The gzip filter should be before Wicket filter. This way it has the chance
to manipulate the response generated by Wicket.
Wicket just calls httpServletResponse.setContentType("text/application")
and httpServletResponse.write(someStringWithJS).
GZipFilter's job is to change the content type and gzip the JS string.
I recommend you to put a breakpoint in GZipFilter and see what happens.

On Thu, Nov 29, 2012 at 8:30 PM, Nick Pratt <nbpr...@gmail.com> wrote:

> Ive enabled Gzip compression via the Jetty filter for my application (Jetty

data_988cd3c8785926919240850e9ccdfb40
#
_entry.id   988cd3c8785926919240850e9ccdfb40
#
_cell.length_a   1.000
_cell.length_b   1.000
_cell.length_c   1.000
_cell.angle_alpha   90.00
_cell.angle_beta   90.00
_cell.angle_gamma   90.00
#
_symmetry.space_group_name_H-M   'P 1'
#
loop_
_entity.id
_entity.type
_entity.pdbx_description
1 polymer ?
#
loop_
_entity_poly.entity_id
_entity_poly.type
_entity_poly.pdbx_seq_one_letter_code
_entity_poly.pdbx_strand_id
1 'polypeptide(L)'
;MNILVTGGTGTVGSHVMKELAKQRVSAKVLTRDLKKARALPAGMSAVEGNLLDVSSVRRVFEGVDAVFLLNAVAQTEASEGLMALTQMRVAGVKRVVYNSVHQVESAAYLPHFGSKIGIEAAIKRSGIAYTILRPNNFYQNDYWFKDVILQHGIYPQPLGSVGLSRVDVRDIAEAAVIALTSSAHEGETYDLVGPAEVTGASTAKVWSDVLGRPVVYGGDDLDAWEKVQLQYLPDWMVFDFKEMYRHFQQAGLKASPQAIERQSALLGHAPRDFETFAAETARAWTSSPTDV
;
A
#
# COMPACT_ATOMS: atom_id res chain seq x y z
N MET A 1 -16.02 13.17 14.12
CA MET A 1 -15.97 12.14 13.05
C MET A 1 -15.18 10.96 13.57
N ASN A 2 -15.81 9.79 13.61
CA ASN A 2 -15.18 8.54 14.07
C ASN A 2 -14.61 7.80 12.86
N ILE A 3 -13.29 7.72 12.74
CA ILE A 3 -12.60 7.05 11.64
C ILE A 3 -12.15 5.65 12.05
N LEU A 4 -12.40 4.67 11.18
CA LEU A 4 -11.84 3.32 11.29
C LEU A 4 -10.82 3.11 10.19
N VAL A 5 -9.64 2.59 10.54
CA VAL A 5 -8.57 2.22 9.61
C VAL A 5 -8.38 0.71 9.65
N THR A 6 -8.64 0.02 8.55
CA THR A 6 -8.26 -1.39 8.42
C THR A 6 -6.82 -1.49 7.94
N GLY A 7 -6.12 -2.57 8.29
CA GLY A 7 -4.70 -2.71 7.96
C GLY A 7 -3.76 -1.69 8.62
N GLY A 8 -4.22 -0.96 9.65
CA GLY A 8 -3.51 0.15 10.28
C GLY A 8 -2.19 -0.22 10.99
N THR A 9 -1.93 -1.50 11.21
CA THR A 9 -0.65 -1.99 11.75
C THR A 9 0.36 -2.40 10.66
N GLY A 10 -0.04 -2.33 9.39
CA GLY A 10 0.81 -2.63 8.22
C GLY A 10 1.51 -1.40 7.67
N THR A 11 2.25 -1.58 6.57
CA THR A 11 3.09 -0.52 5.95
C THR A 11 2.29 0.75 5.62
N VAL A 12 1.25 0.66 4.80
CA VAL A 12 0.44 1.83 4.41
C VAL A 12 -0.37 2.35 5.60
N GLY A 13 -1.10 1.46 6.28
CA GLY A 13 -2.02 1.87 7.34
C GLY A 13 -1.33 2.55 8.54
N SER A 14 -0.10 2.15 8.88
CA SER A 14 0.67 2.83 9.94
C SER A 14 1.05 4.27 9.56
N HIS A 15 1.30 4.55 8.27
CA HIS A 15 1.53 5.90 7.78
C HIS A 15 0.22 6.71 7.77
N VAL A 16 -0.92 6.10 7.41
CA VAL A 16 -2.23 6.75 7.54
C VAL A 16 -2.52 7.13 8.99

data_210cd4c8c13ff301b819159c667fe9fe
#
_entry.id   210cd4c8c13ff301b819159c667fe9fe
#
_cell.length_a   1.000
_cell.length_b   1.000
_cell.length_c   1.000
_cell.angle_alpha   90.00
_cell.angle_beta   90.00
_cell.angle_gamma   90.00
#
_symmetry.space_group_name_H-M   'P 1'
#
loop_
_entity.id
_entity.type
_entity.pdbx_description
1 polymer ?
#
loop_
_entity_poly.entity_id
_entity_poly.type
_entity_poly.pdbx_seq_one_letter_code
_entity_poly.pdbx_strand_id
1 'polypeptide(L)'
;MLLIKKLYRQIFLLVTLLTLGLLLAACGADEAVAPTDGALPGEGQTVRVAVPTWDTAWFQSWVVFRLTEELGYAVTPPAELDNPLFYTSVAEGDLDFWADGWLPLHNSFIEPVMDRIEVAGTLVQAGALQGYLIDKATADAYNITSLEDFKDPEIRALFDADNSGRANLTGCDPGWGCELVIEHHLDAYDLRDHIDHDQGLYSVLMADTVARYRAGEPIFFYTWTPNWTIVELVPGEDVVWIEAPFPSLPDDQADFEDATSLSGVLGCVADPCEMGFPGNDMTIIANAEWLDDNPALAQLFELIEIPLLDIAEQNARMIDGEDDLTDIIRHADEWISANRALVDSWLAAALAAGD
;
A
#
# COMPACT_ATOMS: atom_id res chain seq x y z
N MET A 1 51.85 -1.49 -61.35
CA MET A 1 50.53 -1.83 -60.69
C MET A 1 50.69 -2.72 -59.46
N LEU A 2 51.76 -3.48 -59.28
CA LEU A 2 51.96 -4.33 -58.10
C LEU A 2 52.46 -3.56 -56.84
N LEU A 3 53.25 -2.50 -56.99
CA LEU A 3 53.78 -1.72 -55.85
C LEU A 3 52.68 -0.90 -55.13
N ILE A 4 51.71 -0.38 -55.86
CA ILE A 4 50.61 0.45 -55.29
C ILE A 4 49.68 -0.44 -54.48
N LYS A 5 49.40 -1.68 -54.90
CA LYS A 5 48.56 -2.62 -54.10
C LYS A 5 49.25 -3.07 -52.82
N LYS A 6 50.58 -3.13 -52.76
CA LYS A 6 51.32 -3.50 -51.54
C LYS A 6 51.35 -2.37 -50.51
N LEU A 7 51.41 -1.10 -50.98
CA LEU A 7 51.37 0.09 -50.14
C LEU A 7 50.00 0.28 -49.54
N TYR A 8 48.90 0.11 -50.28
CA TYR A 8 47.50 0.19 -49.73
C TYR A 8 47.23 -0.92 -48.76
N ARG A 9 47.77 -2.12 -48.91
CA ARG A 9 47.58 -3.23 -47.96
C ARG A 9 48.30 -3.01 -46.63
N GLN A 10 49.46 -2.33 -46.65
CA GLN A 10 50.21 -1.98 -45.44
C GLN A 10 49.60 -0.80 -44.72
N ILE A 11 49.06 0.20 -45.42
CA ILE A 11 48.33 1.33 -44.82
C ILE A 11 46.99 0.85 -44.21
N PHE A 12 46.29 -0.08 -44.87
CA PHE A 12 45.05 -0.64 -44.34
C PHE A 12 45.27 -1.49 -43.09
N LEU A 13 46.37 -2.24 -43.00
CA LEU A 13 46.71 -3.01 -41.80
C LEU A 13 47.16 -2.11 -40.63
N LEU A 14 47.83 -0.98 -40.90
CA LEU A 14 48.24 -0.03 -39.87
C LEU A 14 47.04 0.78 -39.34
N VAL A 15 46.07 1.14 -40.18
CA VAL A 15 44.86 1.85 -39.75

> v6 and v8).
> Based on Chrome Dev Tools and Firebug in Firefox, my .js and .css files are
> not being compressed (browser states in the request that it will take gzip
> response), although text/html is, and Im trying to understand why.
> Ive got the mimeTypes configured in the GzipFilter servlet, minGzipSize
> defaults to 0 bytes.
> In Wicket 6, is there anything going on with the resources that would
> prevent Jetty's GzipFilter from working?
> Ive tried placing the filter both before and after the WicketFilter.
> Chrome's PageSpeed analyzer also thinks most of my larger JS files are not
> compressed (Ive been looking at the Response headers)
> Any thoughts?
> N

Martin Grigorov
Training, Consulting, Development
http://jWeekend.com <http://jweekend.com/>

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